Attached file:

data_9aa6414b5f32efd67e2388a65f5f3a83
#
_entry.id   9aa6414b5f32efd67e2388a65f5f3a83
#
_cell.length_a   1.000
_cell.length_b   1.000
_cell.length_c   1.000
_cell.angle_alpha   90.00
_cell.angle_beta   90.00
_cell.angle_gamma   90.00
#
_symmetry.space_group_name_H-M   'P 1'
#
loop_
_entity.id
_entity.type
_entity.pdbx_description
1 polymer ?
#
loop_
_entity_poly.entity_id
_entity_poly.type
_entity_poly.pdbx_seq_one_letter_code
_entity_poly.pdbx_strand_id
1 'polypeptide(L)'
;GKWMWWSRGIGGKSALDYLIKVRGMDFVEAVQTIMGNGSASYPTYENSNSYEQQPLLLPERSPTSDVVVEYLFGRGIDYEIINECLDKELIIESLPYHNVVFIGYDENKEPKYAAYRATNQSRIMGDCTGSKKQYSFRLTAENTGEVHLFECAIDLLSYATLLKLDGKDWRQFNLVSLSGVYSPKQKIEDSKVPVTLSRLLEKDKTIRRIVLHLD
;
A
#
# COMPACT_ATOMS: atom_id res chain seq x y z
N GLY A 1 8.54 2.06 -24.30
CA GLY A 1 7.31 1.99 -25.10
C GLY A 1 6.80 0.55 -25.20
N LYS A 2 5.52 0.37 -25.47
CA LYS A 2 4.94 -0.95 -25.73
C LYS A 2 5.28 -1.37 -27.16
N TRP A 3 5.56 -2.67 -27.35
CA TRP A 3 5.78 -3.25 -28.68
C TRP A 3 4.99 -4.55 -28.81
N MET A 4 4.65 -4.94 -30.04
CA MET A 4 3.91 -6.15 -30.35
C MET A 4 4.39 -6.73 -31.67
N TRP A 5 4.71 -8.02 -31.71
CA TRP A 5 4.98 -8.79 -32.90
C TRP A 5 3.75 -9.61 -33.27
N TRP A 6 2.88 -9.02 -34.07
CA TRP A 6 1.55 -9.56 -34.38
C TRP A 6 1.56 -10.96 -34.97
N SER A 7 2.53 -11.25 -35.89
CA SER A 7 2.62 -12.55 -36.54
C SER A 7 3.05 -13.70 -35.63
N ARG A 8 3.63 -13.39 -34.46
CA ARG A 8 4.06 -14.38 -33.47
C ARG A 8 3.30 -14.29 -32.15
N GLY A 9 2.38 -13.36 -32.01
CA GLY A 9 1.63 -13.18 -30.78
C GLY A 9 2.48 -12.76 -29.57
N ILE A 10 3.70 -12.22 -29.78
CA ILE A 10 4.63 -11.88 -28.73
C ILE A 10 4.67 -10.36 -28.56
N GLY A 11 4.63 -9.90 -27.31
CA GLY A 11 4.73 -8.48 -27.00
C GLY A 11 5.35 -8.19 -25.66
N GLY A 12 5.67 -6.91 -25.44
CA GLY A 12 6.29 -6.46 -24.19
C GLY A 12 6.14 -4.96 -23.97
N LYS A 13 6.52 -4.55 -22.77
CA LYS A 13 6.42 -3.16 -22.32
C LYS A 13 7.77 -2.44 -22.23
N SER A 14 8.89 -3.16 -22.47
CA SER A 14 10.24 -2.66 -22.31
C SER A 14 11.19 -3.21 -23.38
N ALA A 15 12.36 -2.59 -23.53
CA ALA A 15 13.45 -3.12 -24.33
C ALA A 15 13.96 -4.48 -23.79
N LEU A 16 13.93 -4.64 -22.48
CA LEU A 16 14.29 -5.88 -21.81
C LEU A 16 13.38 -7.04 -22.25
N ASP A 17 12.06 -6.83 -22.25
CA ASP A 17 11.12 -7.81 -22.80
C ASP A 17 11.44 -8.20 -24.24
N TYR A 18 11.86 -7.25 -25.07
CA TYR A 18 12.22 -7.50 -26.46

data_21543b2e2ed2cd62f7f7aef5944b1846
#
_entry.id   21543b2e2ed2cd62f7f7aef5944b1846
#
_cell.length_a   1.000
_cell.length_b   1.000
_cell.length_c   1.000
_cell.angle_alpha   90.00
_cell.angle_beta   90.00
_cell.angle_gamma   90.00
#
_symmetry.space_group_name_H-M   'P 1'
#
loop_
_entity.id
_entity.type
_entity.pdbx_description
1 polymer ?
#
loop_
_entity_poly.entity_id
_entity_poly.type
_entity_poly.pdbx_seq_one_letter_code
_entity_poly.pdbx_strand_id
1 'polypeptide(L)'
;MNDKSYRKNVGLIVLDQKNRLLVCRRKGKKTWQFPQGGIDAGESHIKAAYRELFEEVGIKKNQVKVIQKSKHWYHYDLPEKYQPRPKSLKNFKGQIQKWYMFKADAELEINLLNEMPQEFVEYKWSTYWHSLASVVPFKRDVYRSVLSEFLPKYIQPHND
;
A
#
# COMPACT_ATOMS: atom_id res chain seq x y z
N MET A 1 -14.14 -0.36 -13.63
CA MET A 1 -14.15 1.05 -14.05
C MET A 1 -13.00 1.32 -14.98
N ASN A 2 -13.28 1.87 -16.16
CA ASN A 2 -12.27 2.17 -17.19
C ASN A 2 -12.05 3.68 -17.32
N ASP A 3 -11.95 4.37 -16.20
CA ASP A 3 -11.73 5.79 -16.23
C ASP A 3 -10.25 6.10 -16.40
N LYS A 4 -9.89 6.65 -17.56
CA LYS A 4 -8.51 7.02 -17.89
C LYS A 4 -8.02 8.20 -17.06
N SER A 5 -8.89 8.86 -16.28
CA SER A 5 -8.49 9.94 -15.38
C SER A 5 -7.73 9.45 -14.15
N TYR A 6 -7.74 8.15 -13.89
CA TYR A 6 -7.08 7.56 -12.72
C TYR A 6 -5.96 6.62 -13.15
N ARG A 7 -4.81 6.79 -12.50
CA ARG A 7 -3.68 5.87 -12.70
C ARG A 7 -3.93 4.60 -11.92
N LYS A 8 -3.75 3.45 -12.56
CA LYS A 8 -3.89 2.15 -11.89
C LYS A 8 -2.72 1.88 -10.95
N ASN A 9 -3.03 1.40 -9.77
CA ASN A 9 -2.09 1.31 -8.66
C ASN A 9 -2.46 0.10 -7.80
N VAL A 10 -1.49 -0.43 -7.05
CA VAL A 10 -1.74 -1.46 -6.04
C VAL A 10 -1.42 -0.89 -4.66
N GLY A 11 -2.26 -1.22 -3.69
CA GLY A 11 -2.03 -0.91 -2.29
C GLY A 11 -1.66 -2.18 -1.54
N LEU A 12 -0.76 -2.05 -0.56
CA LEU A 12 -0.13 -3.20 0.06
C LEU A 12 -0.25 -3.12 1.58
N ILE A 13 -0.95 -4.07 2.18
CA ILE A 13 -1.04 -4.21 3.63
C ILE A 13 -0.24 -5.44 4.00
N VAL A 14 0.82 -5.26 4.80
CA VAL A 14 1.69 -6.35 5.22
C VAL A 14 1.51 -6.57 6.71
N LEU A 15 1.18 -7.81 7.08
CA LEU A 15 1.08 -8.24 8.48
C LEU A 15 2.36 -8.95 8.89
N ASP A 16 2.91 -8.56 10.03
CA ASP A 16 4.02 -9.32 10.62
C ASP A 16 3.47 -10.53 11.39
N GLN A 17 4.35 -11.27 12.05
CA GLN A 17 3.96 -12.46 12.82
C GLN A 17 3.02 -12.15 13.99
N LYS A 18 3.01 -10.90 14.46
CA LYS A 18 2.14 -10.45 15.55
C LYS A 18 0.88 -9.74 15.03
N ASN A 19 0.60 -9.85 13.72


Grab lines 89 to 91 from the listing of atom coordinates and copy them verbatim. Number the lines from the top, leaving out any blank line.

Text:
_cell.length_b   1.000
_cell.length_c   1.000
_cell.angle_alpha   90.00